Fall: The Season of Illegitimate Energy Price Rises

Fall: The Season of Illegitimate Energy Price Rises
Gary Wade | Stone | Getty Images

So as I looked out at the frost on my lawn yesterday morning, I thought whimsically about the joys of autumn.

Amongst other things, the golden leaves falling from the trees, the mist on your breath on long walks on the Weald, log fires in my local pub and, most predictable of all, the seasonal ripping off of us consumers by those lovely energy suppliers.

Ah what bliss! Yes, last week British Gas and peers hiked the winter prices, in part blaming the Government energy policy for the ramp-up and confirming their disdain for the British public by assuming that we are so thick to think that if it is getting colder then it must be ok to slip in a price rise.

Logical eh?

Well why is it logical? Shock horror, winter comes every year, it gets colder in the Northern hemisphere every winter so why aren't forward supplies managed better to even out the effects of the temperature change? Why are the two lines on the graph showing wholesale versus retail prices so utterly divorced these days?

Oh it's the bigger energy picture they tell us? Oh yeah, the bigger picture, the one where Russia is pumping more oil than it has ever done, the one where U.S. natural gas prices are near rock bottom on the back of a glut of supply and the bigger picture that has China falling over itself trying to pretend it's still growing at near 8 percent per annum when in reality it has virtually stopped buying some commodities because it has stockpiled so many.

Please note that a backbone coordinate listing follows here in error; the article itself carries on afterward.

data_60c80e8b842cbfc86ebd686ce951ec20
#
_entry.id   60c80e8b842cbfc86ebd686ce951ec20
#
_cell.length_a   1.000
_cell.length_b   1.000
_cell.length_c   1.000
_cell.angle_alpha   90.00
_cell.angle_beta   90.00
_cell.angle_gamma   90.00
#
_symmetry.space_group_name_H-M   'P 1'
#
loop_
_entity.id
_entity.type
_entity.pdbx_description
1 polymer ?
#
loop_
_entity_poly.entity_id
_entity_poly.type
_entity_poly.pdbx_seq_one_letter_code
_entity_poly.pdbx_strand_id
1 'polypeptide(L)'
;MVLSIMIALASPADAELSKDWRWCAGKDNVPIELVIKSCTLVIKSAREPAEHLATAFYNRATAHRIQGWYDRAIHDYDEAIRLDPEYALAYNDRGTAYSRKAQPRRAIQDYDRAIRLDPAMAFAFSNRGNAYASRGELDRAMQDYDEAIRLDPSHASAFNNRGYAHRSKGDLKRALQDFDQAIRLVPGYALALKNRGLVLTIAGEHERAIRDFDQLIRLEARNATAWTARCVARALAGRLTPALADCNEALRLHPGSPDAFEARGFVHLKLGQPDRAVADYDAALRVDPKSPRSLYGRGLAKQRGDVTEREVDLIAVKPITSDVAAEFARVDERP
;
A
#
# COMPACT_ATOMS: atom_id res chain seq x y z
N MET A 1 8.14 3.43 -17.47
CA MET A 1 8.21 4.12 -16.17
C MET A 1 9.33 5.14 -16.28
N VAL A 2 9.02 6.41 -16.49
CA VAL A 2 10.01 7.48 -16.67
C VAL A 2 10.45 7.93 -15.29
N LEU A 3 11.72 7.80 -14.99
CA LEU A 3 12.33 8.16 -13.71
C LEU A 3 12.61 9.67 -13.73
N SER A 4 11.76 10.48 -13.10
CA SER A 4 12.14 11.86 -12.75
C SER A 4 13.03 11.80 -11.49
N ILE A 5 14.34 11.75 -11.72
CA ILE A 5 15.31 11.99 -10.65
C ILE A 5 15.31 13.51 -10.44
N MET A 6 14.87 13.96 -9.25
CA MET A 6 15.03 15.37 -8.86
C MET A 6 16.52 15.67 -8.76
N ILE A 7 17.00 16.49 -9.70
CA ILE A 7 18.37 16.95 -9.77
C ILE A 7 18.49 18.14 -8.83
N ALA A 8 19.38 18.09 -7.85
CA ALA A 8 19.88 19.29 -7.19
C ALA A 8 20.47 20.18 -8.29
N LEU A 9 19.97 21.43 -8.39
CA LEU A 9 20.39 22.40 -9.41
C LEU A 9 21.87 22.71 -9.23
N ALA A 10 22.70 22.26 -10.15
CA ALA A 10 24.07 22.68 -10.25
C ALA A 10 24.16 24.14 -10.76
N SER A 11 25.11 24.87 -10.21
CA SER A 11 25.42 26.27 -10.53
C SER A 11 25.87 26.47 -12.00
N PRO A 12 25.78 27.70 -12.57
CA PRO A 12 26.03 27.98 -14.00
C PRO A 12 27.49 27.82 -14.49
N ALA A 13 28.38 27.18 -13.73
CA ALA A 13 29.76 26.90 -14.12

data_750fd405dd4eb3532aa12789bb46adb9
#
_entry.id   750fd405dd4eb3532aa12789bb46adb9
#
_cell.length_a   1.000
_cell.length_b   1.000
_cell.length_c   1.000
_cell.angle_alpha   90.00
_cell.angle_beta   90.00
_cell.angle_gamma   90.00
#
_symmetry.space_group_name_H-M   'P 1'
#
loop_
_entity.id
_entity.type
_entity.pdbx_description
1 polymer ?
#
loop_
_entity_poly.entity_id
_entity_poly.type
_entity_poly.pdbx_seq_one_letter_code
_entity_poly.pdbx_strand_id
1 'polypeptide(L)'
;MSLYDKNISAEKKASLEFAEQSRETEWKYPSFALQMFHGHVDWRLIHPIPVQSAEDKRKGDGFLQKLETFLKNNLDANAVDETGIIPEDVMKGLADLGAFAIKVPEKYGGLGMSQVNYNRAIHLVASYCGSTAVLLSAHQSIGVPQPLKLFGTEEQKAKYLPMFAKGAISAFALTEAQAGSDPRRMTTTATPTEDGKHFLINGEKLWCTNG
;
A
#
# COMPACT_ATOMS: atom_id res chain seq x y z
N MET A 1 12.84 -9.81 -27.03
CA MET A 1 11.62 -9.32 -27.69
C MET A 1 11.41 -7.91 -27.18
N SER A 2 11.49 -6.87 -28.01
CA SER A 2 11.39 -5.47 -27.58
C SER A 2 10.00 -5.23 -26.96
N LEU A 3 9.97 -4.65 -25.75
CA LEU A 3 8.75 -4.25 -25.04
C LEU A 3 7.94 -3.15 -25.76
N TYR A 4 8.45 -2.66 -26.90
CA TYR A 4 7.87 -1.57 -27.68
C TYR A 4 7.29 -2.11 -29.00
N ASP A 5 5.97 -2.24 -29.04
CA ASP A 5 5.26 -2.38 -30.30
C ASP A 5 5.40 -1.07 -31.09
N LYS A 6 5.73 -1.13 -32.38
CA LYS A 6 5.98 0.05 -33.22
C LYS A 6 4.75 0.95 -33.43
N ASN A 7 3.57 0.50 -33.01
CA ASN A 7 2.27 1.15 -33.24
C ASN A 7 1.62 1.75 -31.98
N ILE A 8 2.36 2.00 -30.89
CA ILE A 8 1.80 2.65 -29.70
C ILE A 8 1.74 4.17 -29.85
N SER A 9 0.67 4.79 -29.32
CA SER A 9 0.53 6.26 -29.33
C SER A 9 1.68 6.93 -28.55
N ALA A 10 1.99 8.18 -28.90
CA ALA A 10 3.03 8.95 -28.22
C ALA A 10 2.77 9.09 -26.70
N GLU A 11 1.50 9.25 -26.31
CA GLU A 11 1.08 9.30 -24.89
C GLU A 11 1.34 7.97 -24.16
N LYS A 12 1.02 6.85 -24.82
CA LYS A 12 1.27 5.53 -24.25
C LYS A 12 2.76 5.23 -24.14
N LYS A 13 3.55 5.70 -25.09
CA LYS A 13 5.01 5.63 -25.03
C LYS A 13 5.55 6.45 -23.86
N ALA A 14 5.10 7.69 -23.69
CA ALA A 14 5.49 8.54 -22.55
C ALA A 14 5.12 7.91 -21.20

Good old Europe's got the answer.

Let's get rid of nuclear, let's subsidize solar and wind, let's vilify our biggest supplier Gazprom for anti-competitive practices (you can just hear the Russians quaking in their boots) and expect the consumer to pay the price every time.

To remind you, the Russians provide 25 percent of Europe's imported gas and are not averse to turning the taps down a little every time one of their former-Soviet block buddies has a problem with Putin et al.

This at a time when the U.K. is vilifying electricity companies every time they use coal or other hydrocarbons.

Of course there are other legitimate reasons for firm prices, according to Credit Suisse's latest research.

CS cites tight LNG supply in a post-Fukushima world as a firming factor and yet the same report notes that recent Gazprom negotiations with the EU "resulted in price reductions for pipeline imports into continental Europe, leaving increased volumes of Norwegian gas to be sent to GB."

I didn't see British Gas mentioning that nugget in their excuses for their price rises.

Anyway, it's not really my problem what you Londoners pay for your gas these days.

I live so far out in the sticks that we don't use gas. We have the joys of heating oil. Now that really is cheap.